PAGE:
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The Bridge as a local Utility
Whitchurch Bridge is a busy river crossing carrying the B471 over the River Thames between Whitchurch-on-Thames in Oxfordshire and Pangbourne in Berkshire. The nearest alternative crossings are at Caversham Bridge in Reading, about 6 miles downstream, and at Streatley-on-Thames, about 5 miles upstream.
The Bridge is particularly important as a link between the rural areas north of the Thames and the shops, banks, public transport and other services in Pangbourne.
Group (added 11th August 2015)
We have had constructive discussions with Whitchurch-on-Thames Parish Council about the formation of a Bridge User Group, through which comments and suggestions could be put to the Company for a considered response. Whitchurch-on-Thames Parish Council will be taking the lead on this and they will announce more details in due course.
The Company's Corporate Social Responsibility Statement sets out the principles within which the Company operates.
Charity Bucket Collections (updated
25th January 2016)
Recent Charity Bucket collections are as follows:
5th May 2015 Path Hill Outdoors Woodland Banquet. Their Thank You letter is here.
28th May 2015 CLIC Cancer Charity
29th June 2015 Stoke Row Primary School. The Headteacher's Thank You letter is here.
7th September 2015 Whitchurch Primary School. The Parent Association's acknowledgement is here.
29th September 2015 World's Biggest Coffee Morning. £20 was collected for the Stables Room coffee morning on 29th September 2015.
29th October 2015 Headway Thames Valley. Acknowledgement is here.
7th December 2015 Reading Bikers Christmas Toy Run. £372.47 was collected.
19th December 2015 A one day collection by Pangbourne Rotary Club (with Father Christmas in attendance) raised a magnificent £801.36.
22nd January 2016 Whitchurch Pre-school. Acknowledgement is here.
We thank those Bridge users who kindly and generously give money to these local good causes.
The Parkare Bridge Card system includes traffic counting loops under the at each side of the Toll Booth. The system counts and records traffic flows in each direction in 30 minute time slots.
Around 5,300 vehicles cross the Bridge during a typical working day (over 24 hours) in school term time. Annual traffic levels peaked in 2004 at about 2,100,000 crossings, and since then there has been a downward trend of about 2 % per year. The reasons for this are not clear, but may reflect the fact that more people now work from home for at least part of the time. There are fewer crossing during school holidays, and local events such as the Reading Rock Festival, Woodcote Steam Rally and the Goring Heath Horse Trials generate extra traffic.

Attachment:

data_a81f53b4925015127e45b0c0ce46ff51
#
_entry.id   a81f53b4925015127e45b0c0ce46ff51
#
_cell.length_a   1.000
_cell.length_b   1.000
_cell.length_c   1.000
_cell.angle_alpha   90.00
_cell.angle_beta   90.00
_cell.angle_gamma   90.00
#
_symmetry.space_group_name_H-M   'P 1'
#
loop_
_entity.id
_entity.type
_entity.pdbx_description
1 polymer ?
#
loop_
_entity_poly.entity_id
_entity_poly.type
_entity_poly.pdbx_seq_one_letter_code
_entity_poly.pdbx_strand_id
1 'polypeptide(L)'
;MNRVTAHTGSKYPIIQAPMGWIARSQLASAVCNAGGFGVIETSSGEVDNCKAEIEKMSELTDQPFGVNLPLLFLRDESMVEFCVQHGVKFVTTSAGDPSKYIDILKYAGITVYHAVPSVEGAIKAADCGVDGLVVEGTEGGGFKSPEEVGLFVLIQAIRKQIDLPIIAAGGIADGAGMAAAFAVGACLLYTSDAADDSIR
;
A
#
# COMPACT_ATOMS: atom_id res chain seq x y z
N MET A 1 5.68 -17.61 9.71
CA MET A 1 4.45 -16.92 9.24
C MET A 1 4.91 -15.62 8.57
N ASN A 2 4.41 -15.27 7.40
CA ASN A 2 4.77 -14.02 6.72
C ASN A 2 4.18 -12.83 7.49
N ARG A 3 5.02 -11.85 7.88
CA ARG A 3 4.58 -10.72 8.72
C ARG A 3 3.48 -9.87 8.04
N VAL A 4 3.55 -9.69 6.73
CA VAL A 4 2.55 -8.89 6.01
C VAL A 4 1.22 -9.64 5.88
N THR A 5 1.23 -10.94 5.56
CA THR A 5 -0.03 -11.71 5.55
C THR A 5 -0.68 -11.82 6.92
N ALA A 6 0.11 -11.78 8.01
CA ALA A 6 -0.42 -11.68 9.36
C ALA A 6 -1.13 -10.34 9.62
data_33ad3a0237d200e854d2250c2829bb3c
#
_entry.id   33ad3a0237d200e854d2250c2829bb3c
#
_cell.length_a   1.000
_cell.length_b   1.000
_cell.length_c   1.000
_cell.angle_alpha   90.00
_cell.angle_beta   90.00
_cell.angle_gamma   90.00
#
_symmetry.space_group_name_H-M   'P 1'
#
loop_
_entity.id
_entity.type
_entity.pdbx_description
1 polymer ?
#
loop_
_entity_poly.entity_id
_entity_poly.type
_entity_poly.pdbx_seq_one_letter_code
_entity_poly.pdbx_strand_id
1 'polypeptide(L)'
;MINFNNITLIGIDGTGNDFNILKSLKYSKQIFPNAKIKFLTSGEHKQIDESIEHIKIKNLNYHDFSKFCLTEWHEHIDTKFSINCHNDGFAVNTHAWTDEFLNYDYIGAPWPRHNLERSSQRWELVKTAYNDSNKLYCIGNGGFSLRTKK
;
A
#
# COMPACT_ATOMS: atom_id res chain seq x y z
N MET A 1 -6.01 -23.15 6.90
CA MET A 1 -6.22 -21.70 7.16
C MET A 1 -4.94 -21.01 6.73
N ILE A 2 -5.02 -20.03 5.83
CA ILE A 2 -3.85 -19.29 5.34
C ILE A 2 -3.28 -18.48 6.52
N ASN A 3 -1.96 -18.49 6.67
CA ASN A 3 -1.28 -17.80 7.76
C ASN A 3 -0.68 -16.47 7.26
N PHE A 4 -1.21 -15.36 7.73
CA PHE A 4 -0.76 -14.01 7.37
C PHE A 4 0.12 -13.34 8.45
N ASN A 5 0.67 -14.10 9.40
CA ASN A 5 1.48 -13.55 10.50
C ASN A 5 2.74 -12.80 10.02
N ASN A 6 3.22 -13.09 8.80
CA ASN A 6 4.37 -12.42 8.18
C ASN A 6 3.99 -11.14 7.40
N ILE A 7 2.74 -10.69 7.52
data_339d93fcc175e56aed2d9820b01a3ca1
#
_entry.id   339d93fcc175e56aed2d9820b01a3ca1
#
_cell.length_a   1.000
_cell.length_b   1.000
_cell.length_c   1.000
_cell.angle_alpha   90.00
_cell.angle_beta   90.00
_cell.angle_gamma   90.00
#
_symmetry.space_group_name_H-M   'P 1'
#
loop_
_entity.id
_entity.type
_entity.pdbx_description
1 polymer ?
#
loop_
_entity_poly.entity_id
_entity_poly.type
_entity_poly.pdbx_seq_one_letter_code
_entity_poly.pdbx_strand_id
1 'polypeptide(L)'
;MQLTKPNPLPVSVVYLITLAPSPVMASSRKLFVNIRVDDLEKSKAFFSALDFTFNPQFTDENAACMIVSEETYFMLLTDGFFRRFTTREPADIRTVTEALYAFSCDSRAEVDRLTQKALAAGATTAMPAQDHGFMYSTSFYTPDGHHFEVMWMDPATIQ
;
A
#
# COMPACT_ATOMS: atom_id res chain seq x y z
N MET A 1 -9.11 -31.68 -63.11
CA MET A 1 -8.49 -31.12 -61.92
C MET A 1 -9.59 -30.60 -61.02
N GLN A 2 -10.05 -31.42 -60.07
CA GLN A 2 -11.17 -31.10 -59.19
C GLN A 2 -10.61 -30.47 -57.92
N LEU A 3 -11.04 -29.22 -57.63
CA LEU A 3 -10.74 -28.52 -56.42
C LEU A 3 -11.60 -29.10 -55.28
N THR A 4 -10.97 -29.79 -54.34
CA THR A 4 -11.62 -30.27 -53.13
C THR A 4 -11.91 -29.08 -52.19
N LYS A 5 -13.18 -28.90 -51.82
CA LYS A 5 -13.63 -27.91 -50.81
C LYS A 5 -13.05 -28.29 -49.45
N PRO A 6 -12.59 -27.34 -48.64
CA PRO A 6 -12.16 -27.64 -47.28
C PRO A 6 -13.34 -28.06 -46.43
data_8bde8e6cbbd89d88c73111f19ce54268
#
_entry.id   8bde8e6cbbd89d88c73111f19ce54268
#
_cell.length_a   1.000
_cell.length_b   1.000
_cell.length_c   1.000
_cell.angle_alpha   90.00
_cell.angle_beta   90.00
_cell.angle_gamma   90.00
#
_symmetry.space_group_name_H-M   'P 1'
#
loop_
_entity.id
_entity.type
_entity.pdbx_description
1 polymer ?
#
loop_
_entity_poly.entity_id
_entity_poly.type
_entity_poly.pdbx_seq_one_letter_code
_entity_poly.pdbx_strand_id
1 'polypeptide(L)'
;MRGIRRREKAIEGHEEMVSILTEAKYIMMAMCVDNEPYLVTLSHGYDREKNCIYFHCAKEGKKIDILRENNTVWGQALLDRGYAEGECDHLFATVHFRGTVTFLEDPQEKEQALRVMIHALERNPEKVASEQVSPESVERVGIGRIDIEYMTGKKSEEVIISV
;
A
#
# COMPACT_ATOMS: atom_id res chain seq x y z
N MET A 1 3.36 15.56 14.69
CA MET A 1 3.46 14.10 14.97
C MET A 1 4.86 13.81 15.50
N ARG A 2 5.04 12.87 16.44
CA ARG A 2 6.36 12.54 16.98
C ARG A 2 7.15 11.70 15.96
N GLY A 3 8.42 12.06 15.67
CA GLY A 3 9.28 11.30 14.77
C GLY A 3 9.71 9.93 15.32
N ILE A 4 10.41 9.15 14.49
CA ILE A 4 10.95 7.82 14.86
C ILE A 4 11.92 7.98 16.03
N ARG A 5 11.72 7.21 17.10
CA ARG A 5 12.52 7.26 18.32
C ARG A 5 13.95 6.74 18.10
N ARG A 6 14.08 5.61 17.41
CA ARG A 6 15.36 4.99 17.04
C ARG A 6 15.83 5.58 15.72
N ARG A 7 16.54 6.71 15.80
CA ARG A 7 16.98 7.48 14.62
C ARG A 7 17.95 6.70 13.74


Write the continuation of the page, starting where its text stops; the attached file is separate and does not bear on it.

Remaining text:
During weekday rush hours traffic queues often build up on the Bridge and its approaches because of congestion on the roads in Pangbourne and Whitchurch-on-Thames. The Company takes care to manage the Toll collection process so as to minimise delays to traffic at the Toll Booth - drivers can help by having their Bridge Card or the correct cash Toll ready, and if possible by paying for Bridge Card top-ups outside the rush hours.
There is an advisory 20mph speed limit over the Bridge and its approach roads.
About 50% of crossings are paid for using Bridge Cards (click here for details of Bridge Cards).
The axle counting and Bridge Card systems together provide the Whitchurch Bridge Company with valuable management and internal control information including financial audit trails from the number of vehicle crossings to Toll receipts - by Bridge Card and by cash - and to cash banked.
There is an environmental weight limit of 7.5 tonnes mgw on the Bridge (as there is in Whitchurch-on-Thames). Drivers of vehicles which contravene this weight limit are liable to prosecution.
The local road network is unsuitable for heavy vehicles, with narrow roads and one-way sections in both Whitchurch and Pangbourne. The low (11ft headroom) railway bridge in Pangbourne normally prevents heavy vehicles from approaching the Bridge from the south. Toll collectors are instructed to inform drivers of high vehicles aproaching from the north that they need to find an alternative route, and to contact the Police to resolve any traffic congestion issues and assist in turning long vehicles.